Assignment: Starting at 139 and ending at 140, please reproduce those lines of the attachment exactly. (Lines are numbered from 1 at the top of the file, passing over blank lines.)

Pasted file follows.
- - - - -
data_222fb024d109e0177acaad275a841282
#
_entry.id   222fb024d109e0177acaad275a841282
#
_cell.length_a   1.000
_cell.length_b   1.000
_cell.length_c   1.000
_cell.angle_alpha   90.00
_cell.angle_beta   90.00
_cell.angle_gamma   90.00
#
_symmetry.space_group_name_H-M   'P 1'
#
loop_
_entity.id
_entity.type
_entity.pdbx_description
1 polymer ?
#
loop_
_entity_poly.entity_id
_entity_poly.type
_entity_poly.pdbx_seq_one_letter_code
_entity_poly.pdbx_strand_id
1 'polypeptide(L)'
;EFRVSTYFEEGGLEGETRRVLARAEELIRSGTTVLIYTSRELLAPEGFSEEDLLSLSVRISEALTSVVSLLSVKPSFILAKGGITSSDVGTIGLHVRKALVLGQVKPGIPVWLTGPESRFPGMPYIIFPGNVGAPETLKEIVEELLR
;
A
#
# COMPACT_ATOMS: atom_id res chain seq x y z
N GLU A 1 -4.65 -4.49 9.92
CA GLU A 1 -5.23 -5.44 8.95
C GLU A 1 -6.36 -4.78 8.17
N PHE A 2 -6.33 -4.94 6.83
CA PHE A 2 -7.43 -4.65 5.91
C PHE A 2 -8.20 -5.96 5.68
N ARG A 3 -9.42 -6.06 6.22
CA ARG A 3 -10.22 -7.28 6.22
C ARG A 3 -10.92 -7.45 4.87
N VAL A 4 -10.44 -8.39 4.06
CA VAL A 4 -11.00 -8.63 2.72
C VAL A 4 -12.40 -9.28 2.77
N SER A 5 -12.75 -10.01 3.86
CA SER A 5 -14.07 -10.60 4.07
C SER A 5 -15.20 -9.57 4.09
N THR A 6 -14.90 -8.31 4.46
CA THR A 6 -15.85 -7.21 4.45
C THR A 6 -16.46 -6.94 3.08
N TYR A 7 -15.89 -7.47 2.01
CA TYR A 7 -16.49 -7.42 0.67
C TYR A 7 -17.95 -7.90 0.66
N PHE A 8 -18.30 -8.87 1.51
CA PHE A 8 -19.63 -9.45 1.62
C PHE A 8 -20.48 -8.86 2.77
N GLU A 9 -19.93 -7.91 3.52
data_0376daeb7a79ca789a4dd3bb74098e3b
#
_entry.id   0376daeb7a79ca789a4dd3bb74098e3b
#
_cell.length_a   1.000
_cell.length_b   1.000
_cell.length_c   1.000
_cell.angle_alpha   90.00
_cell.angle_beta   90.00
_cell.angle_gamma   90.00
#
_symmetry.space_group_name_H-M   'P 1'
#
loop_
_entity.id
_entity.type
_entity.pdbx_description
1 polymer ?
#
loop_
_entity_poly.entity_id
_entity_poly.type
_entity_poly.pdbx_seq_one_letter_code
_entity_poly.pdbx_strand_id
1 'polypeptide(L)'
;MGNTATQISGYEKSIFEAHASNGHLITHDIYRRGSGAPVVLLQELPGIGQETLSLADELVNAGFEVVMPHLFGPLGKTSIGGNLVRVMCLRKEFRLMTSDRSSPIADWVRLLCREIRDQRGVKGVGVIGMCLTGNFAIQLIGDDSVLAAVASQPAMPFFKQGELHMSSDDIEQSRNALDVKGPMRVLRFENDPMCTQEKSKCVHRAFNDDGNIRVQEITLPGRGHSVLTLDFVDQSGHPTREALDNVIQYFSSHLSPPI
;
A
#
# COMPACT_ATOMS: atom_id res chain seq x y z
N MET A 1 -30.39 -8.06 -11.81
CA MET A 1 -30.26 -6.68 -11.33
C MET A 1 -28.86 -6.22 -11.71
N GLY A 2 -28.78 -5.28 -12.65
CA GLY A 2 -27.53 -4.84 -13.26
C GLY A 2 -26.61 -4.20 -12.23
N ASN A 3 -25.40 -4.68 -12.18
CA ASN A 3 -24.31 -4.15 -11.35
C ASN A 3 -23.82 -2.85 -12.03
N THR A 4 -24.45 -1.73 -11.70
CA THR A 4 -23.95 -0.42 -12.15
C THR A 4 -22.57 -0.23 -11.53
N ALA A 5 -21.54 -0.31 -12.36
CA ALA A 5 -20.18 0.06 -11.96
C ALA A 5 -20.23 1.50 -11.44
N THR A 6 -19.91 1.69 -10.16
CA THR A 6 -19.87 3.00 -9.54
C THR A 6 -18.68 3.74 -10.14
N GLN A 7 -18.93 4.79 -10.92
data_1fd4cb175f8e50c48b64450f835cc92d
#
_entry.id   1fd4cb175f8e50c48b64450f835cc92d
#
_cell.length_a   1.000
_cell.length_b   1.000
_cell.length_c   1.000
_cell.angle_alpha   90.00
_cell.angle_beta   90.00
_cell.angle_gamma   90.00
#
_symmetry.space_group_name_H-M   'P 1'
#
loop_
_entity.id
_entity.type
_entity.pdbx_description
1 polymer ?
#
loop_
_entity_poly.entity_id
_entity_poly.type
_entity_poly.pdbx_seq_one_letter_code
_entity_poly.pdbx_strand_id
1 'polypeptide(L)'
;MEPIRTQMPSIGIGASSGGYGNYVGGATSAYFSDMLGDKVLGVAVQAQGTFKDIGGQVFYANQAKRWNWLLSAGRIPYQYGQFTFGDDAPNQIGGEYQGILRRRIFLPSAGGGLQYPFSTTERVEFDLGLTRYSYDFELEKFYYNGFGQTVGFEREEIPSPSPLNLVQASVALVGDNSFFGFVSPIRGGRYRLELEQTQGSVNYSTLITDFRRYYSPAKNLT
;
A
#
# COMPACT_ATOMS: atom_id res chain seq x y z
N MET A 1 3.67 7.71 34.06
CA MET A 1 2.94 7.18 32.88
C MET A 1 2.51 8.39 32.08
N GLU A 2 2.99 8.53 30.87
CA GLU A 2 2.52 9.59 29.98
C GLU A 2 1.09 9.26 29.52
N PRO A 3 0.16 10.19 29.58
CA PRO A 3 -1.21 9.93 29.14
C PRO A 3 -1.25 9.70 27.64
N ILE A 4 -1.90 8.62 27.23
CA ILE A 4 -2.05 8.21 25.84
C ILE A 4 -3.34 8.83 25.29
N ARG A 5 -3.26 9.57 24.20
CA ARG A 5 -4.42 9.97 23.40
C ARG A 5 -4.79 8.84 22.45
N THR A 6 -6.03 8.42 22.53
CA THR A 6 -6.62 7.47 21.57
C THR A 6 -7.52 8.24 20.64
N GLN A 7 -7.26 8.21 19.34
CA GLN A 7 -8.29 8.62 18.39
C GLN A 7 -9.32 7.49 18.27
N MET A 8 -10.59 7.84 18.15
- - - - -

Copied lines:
CA GLU A 2 2.52 9.59 29.98
C GLU A 2 1.09 9.26 29.52